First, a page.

I have always had a desire to be a gallery owner. But when I considered it more seriously 7 years ago, I realised that the brick and mortar sector was under serious threat. I knew that selling online was the future. The online art market has been growing by 2 digits every year since then, and is unlikely to slow down any time soon...
Of course they do! I would not be here answering your questions if otherwise! It is true though that art is one of the last assets to transition online, mostly because galleries have resisted against this trend for some time. Auction houses have led the way quite successfully though, with some making more than half of their sales online. But with high quality images, price transparency, 3D exhibitions, accessibility from anywhere in the world, and a less intimidating environment, I am convinced that online art sales will not only increase, but will also be a major contributing factor to the expanse of the overall art market.
Online sales still represent a bit less than 10% of the overall art market (which is worth $65bn). But this share is growing every year, and I expect it will reach 20% in 5 years. At this level, no gallery will have the possibility to ignore this distribution channel anymore.
Not as much as they think. If they do not make the mistake to try to do it on their own. If you work only from your own website then building an audience of qualified art collectors is time-consuming and very expensive. However, there are a number of online marketplaces that can support you in doing this. But for less than 200 euros per month, any gallery can join Widewalls and display their inventory to hundreds of thousands of art lovers - and we can even take care of their digital inventory management, not just on Widewalls, but also on other art marketplaces, so they do not even need to put any time in it!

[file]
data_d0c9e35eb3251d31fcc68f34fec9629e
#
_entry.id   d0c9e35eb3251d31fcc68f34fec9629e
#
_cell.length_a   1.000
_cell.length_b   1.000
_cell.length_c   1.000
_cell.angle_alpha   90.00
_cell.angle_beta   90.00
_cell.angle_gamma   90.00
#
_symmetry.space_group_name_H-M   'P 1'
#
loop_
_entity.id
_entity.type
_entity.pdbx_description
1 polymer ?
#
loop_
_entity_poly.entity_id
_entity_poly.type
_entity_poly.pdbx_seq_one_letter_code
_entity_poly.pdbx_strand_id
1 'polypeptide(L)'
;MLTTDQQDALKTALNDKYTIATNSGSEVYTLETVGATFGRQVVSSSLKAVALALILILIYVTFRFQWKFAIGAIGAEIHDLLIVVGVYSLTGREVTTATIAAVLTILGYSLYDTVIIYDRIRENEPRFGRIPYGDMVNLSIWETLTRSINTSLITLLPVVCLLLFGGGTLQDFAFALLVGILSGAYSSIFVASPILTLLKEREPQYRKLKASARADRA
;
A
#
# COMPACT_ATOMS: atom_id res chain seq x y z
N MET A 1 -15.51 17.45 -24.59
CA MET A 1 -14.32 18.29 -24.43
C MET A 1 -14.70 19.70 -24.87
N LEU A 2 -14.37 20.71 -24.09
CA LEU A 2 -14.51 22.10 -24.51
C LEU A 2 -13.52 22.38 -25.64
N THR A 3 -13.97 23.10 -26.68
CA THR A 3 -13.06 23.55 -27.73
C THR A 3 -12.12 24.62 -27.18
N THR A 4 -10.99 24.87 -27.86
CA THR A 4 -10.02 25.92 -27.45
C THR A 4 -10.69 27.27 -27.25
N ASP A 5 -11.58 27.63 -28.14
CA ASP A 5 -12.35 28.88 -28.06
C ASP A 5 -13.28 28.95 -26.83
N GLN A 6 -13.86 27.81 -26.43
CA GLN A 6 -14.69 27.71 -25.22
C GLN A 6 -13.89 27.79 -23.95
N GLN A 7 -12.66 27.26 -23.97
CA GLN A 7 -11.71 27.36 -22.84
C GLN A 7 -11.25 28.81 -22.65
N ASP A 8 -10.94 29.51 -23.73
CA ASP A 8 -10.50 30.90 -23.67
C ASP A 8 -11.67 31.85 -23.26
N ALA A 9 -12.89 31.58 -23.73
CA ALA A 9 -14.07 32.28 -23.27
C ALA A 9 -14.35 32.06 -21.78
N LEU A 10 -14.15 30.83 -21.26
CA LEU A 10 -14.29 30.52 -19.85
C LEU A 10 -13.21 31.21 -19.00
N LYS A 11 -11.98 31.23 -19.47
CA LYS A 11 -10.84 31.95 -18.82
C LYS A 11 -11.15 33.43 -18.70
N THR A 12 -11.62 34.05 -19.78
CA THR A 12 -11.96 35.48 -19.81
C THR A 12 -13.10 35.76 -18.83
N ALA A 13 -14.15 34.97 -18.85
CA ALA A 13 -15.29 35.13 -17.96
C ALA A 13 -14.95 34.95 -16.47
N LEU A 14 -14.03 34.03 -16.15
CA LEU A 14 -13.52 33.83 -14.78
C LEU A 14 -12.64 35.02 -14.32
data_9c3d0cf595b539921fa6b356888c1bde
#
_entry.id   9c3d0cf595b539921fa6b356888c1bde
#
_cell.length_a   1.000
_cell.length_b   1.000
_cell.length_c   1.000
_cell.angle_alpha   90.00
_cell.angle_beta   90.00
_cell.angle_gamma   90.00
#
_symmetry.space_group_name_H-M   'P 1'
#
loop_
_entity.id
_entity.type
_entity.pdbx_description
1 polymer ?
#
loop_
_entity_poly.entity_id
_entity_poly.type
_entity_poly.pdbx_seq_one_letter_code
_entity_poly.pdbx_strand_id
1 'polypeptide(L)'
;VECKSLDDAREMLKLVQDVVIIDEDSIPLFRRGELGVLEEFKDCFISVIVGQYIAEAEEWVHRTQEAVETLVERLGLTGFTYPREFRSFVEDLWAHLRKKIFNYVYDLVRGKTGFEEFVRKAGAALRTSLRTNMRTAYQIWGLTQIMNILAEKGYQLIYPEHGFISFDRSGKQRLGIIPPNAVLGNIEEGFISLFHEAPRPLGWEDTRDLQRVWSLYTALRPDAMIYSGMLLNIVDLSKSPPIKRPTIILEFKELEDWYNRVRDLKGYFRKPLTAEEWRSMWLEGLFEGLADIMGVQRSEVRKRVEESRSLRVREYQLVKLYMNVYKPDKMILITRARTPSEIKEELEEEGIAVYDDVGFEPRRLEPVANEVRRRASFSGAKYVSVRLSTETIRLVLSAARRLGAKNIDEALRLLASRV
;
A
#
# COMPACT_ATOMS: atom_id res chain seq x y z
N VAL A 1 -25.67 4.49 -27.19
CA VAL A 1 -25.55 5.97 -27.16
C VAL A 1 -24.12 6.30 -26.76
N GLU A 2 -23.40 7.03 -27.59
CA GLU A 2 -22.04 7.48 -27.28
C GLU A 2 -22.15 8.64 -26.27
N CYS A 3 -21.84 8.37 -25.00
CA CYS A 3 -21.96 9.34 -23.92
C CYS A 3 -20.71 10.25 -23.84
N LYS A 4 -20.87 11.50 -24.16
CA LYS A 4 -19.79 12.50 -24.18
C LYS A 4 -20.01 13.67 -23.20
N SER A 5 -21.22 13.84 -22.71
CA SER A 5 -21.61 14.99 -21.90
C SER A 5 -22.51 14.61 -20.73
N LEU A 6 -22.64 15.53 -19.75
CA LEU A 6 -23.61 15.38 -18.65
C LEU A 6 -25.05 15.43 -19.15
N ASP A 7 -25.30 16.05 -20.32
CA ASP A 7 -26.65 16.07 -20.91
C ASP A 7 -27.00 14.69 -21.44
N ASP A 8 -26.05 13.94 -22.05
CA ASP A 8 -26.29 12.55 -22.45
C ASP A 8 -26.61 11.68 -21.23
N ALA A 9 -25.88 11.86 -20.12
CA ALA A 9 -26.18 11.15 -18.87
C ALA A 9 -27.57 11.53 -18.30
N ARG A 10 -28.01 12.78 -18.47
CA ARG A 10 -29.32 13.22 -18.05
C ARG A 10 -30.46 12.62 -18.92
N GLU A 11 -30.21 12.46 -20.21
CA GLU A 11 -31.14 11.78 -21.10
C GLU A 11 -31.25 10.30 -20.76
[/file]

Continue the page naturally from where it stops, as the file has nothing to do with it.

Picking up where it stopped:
Don't do it yourself: use online third party marketplaces instead, such as Widewalls. Use your website as a show-room mostly. It has to be beautiful and user friendly, but do not count on it to sell much. Do it seriously, be present on at least 3 platforms, so that you can compare and optimise. Favour the platforms that are transparent, those that do not refrain from advertising your inventory to the leads that they send you. Otherwise, your presence does not allow you to grow your client list, which is one of your key assets. Check their terms and conditions for that. Stay on each platform for at least one year, then evaluate and see if it is working for you. It takes time to build a presence on platforms, it is quite similar with social media. Be active, daily if possible. Upload new artworks, or re-upload existing ones. Publish your exhibitions on them if the feature exists (you can on Widewalls). Most platforms' display algorithms favour the dealers that are more active. And a few, like Widewalls, also provide you with tools to help you be more active. Display price transparently. Easy price discovery is key on any market to grow its liquidity (ie transactions volumes). Art is no different. Take good quality photos or even videos of the artwork. Front, back, side, in-situ, signature of the artist, zoom. The more the better. You can start taking 3D pictures (with your smartphone!), as new technologies will soon allow dealers to organise online 3D exhibitions and 3D images will be required if you want a better rendering. Describe artworks with accurate, relevant, and factual descriptions. Think about it as your pitch to a potential buyer, without overselling it. Do not be shy about showing large inventories. The Internet is a numbers game. The more the better. Even Perrotin has more than 2,000 artworks on Widewalls! Do not bother differentiating inventories from one platform to the other. The users on the platform, the way filters are designed, the recommendation engines and the search and display algorithms will do the job for you.